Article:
In light of the ongoing COVID-19 crisis, this week’s resources continue to have the dual focus of providing resources that can help us navigate this troubling time, while also giving us new ways to expand the view we have on the work we do as L&D professionals.
Here’s a summary of this week’s content:
- Tips and takeaways from two case studies of moving to virtual classrooms
- An important list of resources that can help us all fight systemic racism
- A look at the design choices that help make odd ideas into great game experiences
- Five ways to make sure your value is seen while working from home
- A look at the sameness of web design, and what it may mean for elearning
Nuts and Bolts: Moving to Virtual? A Tale of Two Companies by Jane Bozarth
One of the best ways to try something new is to learn from those who have already walked the path before you. This post by Jane Bozarth looks at two different case studies of companies that needed to move to virtual in response to COVID-19, including tips and takeaways you can apply in your own work.
Anti-Racism Resources compiled by Sarah Sophie Flicker & Alyssa Klein
The shocking killing of George Floyd has ignited a global call to finally address systemic racism. This document from Sarah Sophie Flicker & Alyssa Klein shares a comprehensive list of resources that can increase our awareness and understanding of the problem and how we as individuals can contribute to positive change. It’s also a good example of how mindful curation around a topic can serve as a great tool for creating learning resources.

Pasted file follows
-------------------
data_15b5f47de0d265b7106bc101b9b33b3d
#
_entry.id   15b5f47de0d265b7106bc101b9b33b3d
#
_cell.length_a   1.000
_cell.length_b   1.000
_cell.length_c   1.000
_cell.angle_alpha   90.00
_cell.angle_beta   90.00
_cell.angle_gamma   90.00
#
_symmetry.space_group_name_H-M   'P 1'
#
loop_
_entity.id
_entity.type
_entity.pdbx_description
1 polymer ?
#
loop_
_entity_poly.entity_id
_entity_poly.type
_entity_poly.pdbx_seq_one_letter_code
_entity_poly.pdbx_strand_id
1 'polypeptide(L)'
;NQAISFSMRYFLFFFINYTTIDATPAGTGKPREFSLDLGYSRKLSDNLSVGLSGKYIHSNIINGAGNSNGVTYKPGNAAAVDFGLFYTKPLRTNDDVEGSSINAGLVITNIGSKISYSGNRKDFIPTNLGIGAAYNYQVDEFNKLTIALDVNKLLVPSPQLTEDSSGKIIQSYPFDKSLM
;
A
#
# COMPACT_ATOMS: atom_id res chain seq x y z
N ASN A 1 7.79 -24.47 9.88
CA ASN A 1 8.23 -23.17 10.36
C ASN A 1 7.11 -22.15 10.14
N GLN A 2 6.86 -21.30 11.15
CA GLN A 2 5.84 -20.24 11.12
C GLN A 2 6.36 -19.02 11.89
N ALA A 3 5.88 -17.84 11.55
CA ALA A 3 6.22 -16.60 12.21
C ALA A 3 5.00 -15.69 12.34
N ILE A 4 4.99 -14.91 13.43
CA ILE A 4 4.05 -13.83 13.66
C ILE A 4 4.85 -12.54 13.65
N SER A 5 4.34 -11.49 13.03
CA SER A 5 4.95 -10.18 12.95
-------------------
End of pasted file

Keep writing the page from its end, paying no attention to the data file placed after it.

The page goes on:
25 Games That Could Have Sucked, But Were Actually Great by Miri Teixeira
One of the things I enjoy about playing games is picking apart the design of the experiences. Sometimes the difference between a good game and a bad game isn’t in the premise; it’s in the design used to bring that premise to life. This post by Miri Teixeira explores a number of games that in theory sound bad, but in practice are highly regarded. I share it here as inspiration for your own design ideas, gaming or otherwise.
5 Ways to Demonstrate Your Value — Remotely by Elizabeth Grace Saunders
Layoffs associated with the pandemic crisis have left many feeling insecure in their work. This can be compounded by the isolation of working from home, and the feeling that the value you bring to your organization isn’t being seen. This post by Elizabeth Grace Saunders looks at a few specific things you can do to make your contribution more visible.
Is This a Problem with E-Learning Today? by Tom Kuhlmann
I like this post by Tom Kuhlmann for two reasons. First, it’s placing a spotlight on an interesting question – how can our elearning avoid the “sameness” we often see in web design? Secondly, it’s also a post that isn’t about a solution; it focuses on understanding of the problem, asking the reader to reflect and share their own thoughts.
What Exactly is LXD?
Research into how we learn, coupled with greater demands by organizations for more effective and less intrusive workflow solutions, have forced traditional instructional design to evolve. The emergence of Learning Experience Design (LXD) is a convergence of the best practices from ID, learning technology, educational research, design thinking, and UX. But what is this new perspective on design, and what does it mean to the future of learning and development?
The Learning Experience Design Online Conference explores the roots LXD has in science, technology, and ID, and provides resources for incorporating these skills into your work. We’ll explore various examples of LXD in practice, providing context that will help shift the mindsets of you, your team, and your organization to move your approaches to learning forward.